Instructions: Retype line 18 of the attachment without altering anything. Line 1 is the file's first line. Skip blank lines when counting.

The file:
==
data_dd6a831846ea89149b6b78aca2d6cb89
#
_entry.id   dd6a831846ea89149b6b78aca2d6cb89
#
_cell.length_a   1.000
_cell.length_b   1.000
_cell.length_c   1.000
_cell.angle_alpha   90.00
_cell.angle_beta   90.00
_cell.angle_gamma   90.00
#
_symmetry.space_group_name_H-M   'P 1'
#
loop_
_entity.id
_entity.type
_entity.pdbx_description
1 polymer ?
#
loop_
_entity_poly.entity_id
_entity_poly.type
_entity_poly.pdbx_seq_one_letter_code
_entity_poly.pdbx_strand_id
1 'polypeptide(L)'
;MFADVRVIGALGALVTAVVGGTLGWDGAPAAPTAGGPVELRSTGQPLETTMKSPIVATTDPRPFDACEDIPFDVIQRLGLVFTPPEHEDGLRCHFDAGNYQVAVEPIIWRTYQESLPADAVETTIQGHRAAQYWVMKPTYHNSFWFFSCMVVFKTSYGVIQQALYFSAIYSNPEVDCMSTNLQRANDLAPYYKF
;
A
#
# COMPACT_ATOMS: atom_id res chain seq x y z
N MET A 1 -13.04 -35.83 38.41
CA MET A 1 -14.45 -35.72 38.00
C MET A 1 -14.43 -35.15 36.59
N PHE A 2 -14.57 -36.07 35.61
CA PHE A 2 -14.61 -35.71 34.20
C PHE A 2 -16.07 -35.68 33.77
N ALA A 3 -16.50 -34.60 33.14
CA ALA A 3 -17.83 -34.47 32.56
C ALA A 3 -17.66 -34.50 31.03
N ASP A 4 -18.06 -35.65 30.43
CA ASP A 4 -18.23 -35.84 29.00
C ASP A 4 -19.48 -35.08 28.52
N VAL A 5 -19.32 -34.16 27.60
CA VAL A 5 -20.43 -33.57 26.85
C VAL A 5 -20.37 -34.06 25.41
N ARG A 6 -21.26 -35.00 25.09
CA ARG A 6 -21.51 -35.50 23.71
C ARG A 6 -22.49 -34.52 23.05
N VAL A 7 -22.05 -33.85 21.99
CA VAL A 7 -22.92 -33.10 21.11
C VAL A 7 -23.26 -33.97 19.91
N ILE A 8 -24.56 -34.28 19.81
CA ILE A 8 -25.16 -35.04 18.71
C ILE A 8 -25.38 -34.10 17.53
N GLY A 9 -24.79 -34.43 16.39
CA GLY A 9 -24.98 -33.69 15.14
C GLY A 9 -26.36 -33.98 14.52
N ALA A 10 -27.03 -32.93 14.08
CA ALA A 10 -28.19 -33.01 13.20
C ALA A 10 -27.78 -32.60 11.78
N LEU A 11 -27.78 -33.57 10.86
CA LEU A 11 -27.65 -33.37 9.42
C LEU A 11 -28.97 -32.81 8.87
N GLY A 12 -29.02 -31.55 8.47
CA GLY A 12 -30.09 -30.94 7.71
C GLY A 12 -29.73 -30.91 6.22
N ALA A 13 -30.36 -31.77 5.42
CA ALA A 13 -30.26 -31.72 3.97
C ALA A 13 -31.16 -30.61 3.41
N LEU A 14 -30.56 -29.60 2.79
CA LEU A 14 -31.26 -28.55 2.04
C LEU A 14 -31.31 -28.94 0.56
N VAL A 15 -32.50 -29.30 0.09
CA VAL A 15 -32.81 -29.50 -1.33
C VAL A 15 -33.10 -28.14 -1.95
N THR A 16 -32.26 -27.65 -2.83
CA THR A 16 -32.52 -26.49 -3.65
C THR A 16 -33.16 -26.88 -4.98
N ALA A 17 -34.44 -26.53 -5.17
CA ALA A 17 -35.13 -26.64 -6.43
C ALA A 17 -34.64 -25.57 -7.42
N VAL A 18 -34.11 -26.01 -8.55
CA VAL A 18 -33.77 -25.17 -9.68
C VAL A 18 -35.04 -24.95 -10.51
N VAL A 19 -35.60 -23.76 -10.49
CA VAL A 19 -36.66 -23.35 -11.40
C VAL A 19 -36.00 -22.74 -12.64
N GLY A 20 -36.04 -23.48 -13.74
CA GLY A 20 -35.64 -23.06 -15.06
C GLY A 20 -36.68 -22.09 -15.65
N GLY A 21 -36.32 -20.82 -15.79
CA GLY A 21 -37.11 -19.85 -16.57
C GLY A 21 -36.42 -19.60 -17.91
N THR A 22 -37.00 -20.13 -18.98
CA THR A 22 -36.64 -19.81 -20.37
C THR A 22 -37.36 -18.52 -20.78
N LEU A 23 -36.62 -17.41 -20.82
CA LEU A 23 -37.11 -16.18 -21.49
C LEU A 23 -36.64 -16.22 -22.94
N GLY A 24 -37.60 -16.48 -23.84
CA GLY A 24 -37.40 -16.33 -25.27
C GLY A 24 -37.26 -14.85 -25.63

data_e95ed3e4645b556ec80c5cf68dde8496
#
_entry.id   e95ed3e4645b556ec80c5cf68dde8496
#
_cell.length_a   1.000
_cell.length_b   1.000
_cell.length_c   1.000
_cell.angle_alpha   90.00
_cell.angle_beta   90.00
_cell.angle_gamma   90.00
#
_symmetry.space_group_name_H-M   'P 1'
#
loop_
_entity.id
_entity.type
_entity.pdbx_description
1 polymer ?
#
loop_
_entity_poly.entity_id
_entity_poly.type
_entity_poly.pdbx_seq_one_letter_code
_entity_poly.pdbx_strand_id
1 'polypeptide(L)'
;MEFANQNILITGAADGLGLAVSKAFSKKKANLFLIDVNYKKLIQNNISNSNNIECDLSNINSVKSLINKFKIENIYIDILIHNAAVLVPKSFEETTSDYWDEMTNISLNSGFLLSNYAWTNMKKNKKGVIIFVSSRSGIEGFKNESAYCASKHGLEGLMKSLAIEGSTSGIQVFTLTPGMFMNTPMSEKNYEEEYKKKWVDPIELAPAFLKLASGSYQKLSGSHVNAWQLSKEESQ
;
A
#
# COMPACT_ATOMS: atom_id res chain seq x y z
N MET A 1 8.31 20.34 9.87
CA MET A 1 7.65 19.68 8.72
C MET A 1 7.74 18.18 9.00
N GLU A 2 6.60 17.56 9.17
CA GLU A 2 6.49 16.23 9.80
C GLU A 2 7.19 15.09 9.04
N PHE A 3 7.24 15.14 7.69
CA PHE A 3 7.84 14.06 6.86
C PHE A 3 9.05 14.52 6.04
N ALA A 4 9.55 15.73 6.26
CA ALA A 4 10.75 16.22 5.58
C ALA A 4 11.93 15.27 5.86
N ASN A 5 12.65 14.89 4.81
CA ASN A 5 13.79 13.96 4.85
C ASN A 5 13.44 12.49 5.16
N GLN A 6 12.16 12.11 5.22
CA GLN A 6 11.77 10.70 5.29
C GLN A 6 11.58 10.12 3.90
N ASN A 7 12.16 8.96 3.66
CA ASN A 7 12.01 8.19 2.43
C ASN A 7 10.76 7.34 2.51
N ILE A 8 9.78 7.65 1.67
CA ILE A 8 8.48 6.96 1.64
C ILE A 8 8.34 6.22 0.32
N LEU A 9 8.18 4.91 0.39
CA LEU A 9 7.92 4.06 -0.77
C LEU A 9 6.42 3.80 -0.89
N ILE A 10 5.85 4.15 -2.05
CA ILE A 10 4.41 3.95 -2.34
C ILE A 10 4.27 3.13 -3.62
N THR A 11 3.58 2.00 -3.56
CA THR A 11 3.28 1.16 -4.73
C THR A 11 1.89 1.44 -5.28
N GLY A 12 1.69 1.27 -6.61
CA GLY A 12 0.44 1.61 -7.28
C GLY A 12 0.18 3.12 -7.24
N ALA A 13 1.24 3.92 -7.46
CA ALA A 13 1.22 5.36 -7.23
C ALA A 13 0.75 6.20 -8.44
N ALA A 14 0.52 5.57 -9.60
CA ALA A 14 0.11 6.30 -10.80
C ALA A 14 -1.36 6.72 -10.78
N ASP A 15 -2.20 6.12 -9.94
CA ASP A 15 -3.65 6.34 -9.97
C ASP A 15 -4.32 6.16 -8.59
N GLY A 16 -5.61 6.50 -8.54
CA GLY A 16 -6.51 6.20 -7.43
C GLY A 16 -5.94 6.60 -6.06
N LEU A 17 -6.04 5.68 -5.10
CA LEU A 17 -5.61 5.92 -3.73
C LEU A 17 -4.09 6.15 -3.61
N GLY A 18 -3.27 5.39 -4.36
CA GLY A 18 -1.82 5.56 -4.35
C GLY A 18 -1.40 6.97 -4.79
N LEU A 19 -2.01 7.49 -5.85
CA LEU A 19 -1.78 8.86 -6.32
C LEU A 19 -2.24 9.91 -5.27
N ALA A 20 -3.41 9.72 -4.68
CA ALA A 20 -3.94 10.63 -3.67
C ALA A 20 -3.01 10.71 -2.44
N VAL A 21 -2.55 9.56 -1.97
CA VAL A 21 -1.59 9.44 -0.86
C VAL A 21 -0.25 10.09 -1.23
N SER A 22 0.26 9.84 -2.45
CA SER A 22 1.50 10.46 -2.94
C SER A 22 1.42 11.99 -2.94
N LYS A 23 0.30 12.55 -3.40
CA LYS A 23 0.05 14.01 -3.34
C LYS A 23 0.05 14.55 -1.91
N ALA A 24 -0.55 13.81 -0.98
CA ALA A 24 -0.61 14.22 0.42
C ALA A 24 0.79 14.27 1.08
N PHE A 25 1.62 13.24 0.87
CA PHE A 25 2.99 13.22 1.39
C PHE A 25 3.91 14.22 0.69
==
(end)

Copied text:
1 polymer ?